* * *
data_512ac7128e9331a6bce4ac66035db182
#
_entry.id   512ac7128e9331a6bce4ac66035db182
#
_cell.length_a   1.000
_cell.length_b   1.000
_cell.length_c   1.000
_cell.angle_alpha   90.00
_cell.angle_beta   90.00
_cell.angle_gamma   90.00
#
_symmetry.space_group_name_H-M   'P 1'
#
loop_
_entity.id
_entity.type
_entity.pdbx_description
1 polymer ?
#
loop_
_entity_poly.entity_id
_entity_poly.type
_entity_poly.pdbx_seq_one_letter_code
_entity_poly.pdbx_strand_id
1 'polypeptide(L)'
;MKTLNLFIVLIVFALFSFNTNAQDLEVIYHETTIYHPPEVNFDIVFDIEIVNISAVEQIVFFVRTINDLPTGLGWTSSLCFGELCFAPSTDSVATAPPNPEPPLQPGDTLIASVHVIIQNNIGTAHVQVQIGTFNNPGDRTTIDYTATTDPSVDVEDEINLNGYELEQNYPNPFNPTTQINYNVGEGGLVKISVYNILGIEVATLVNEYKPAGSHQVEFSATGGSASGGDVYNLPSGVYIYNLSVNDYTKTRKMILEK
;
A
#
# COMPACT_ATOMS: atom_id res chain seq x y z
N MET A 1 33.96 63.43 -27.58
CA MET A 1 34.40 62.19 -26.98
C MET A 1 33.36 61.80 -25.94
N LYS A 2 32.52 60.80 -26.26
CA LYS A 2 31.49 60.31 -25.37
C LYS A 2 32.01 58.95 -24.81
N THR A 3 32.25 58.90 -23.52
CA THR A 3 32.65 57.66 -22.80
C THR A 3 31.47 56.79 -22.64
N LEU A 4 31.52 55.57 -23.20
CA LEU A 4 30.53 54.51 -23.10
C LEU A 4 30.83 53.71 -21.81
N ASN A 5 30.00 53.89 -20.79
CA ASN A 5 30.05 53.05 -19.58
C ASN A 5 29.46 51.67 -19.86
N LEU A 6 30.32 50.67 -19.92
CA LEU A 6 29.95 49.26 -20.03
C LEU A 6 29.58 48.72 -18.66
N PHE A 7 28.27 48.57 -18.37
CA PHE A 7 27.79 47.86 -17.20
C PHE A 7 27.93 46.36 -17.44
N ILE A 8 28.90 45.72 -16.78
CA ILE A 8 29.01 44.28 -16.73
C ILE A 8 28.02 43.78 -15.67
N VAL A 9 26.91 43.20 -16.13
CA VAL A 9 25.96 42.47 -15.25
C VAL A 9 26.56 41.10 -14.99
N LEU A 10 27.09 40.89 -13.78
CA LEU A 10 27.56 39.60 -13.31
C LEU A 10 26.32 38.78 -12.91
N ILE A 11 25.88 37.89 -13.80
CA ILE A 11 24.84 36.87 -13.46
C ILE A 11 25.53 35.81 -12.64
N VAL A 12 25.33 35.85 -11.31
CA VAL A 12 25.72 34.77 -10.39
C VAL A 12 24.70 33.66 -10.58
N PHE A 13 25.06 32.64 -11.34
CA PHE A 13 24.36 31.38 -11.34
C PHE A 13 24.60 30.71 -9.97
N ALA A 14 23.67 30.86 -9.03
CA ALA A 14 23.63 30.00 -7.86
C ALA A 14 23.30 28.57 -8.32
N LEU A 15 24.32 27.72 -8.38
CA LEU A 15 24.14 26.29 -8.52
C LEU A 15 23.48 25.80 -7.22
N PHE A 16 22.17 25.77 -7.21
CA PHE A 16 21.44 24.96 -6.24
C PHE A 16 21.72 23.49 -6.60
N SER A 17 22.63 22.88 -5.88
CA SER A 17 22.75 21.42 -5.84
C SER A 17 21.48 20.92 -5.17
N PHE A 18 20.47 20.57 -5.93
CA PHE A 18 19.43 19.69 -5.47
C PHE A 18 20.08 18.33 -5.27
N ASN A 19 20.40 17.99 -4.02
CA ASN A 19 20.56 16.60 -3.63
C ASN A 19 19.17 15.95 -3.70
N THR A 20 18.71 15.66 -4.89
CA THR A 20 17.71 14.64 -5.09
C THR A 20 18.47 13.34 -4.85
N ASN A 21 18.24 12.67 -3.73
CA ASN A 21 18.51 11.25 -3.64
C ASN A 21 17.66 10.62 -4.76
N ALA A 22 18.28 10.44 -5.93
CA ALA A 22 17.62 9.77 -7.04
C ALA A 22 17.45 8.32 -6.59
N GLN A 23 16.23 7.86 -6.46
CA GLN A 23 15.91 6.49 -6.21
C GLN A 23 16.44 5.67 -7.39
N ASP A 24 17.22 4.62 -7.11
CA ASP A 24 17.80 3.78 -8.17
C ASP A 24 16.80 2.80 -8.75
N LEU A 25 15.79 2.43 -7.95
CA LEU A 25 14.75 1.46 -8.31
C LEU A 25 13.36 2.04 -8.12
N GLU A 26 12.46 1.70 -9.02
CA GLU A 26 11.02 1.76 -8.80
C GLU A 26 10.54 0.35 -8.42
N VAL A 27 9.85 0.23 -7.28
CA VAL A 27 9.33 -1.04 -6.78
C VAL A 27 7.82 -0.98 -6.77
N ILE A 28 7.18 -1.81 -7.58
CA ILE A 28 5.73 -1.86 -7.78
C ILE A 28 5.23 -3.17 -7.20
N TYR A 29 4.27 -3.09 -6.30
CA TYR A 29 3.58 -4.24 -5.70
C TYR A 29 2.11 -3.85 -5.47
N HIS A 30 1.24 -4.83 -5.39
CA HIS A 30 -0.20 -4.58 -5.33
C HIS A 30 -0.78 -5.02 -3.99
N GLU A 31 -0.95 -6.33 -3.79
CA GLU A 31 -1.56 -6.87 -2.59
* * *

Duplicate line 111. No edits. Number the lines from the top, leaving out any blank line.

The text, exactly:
C VAL A 27 7.82 -0.98 -6.77